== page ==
What you need to know about the safety and health of your food
Health and science reporter Richard Laliberte with Prevention Magazine has covered research carried out in the fruit fly lab of SMU biologist Johannes H. Bauer. The research by Plano, Texas high school student Ria Chhabra is featured in the article, “Is Organic Food Really Better For You?,” published Aug. 21.
Bauer, an assistant professor in SMU’s Department of Biological Sciences, mentored Chhabra in her research to examine whether there would be health differences to fruit flies fed an organic diet or a nonorganic diet. Chhabra’s study found that flies fed an organic diet fared better on important health tests, particularly fertility and longevity.
By Richard Laliberte
The Chhabra household of Plano, TX, couldn’t resolve a family dispute. “My husband and I are vegetarian,” says Babita Jain Chhabra. “Our family already eats more fruits and vegetables than most people, and they’re expensive.” Her husband wanted to buy cheap produce at Walmart. Babita said no—the family should buy organic products because their two children needed the healthiest food possible.
“She just assumed organic was healthier,” says Babita’s 16-year-old daughter, Ria, channeling her father’s skepticism. “That’s what sparked my interest.”
Ria, who was only 13 when the organic debate broke out at her dinner table, decided to settle it. She launched a middle school science fair project that bloomed into more than 2 years of research and eventually involved two Southern Methodist University researchers, Santharam Kolli and Johannes H. Bauer. This year, their study, which found that fruit flies that ate organic foods did better in almost every health measure the researchers tracked (living longer, laying more eggs, resisting stress better, and acting livelier) than those that ate conventionally grown food, was published in PLOS One, an online peer-reviewed scientific journal.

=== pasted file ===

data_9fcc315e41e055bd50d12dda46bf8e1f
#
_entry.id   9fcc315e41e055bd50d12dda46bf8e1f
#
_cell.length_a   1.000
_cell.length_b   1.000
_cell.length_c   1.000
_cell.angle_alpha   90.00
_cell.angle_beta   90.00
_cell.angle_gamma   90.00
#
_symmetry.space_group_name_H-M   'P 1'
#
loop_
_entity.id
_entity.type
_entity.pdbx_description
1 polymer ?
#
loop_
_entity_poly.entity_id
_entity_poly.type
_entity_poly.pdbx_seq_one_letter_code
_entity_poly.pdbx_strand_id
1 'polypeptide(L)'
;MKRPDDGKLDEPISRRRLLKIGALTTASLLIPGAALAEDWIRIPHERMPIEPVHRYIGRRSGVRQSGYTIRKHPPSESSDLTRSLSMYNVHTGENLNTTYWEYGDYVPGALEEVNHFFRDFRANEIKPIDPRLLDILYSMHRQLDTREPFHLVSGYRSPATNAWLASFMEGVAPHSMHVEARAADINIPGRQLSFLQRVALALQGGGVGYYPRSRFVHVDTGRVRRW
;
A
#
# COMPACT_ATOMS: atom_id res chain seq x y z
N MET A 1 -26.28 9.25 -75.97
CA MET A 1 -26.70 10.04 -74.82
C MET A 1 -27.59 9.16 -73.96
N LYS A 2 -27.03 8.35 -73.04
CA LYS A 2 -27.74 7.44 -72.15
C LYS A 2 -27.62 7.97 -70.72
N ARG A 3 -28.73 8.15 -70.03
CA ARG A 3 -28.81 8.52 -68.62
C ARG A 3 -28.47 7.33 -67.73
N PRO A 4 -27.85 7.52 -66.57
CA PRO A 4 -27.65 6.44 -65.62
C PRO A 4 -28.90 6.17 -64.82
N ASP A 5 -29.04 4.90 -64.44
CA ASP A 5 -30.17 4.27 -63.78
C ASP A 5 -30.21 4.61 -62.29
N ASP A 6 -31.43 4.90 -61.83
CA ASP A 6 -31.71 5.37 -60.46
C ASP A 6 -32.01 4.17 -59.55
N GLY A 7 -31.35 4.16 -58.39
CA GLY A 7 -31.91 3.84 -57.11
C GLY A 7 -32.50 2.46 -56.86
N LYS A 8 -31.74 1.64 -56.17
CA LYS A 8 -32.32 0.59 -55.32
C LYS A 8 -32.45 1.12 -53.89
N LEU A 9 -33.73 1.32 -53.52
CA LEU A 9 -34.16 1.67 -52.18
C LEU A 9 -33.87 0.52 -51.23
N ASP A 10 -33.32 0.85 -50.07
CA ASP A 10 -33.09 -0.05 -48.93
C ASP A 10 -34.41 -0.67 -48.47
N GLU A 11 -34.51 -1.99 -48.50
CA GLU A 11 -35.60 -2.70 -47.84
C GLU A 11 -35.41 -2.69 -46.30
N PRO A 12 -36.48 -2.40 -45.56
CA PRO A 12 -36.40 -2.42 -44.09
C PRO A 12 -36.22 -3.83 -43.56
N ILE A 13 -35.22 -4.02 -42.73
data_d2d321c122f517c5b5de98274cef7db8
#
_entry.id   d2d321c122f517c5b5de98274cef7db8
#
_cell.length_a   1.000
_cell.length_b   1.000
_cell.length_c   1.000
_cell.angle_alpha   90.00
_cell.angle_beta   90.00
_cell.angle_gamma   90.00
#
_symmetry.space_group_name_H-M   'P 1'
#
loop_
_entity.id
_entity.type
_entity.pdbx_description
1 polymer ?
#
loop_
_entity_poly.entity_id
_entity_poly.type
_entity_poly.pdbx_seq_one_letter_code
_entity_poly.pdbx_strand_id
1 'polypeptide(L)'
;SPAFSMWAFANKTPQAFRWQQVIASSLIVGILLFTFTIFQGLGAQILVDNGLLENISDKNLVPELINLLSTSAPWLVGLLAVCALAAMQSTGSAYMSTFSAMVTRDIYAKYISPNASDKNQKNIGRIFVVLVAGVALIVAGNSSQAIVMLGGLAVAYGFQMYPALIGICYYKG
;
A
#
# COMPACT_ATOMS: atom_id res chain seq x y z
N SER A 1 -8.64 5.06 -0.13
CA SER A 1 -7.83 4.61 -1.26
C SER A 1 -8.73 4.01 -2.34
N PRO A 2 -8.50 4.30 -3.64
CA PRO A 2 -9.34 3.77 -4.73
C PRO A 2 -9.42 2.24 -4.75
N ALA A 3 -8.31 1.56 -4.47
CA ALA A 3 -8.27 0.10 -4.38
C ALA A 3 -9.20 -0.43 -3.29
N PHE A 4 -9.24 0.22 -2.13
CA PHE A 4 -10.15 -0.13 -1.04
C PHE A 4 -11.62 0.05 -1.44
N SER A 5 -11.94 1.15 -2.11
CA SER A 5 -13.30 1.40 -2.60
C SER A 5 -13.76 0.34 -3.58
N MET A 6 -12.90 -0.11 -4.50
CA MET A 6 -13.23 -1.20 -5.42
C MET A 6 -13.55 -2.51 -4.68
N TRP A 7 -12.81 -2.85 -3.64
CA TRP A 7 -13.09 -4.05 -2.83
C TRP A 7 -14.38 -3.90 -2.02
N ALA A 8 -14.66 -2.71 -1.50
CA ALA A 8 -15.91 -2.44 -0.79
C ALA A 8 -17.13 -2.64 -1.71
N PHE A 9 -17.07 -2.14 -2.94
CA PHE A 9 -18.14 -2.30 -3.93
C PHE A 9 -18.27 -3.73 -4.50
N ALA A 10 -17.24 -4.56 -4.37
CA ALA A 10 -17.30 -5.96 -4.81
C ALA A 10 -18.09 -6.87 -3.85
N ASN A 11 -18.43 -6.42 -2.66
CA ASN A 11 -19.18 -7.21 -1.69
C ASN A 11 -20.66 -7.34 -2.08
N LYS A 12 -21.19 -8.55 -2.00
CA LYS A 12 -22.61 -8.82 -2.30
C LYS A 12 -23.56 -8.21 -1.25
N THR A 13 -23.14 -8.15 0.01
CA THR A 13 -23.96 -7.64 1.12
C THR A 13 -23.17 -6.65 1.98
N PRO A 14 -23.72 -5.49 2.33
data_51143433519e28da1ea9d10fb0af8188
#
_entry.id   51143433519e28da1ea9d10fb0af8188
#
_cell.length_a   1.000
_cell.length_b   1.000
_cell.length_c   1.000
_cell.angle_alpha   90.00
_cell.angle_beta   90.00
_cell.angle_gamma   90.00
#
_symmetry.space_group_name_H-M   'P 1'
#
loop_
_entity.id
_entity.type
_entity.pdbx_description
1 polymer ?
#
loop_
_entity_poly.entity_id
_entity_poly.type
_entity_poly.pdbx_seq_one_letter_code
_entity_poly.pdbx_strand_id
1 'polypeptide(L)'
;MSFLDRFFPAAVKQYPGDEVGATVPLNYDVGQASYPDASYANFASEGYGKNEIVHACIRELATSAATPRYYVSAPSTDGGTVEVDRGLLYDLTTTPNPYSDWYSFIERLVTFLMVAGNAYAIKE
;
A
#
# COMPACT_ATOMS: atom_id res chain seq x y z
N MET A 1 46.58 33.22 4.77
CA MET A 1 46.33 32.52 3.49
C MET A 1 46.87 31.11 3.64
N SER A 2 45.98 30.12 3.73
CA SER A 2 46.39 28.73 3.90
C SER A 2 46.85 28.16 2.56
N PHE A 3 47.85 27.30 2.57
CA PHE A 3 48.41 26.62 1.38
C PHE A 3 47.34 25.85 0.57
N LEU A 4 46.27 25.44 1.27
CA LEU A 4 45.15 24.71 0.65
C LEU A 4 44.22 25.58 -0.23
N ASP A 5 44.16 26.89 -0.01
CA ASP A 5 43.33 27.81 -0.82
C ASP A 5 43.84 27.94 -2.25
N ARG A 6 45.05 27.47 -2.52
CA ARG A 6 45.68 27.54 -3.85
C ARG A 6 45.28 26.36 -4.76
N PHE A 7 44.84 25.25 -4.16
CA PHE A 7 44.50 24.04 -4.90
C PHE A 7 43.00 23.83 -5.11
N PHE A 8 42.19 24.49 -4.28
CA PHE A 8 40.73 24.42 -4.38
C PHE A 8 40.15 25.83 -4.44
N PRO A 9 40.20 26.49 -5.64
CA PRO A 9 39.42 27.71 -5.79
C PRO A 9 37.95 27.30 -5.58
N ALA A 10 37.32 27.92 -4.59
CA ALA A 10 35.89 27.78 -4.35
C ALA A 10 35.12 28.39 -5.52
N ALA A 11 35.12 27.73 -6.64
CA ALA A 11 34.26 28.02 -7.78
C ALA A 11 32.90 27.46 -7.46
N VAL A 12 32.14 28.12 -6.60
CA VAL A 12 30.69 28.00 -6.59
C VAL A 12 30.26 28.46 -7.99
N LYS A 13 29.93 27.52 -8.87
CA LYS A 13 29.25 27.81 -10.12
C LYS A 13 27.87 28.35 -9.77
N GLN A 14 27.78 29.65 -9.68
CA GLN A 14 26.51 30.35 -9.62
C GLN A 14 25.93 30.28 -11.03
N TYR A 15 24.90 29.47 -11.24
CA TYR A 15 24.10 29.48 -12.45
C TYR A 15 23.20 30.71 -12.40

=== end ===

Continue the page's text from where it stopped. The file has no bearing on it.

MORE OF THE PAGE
For the Chhabras, it was case closed. They are now buying organic. “Because of Ria’s experiment, we know that in the long run, organic food will be better for us than anything else,” Babita says.
Most Americans are dabbling in organics—81% of families buy organic at least some of the time, according to a 2013 survey by the Organic Trade Association. And there are plenty of experts who think everyone should be as decisive as the Chhabras. One of them is Charles Benbrook, PhD, a research professor at Washington State University’s Center for Sustaining Agriculture and Natural Resources.
Last year, when a widely publicized Stanford University study analyzing more than 200 research papers comparing the benefits of eating organic versus conventionally grown food concluded that organic food isn’t any healthier, Dr. Benbrook corrected their math. Utilizing government data on pesticide toxicity, he countered with his own findings that there’s a full 94% reduction in health risks if you eat organic rather than conventional foods. The Stanford researchers had looked at nine old studies about pesticide residue on produce and noted that organics have 30% fewer toxins than conventional crops—but failed to calculate the health benefits based upon the most recent USDA data on actual residues in food.
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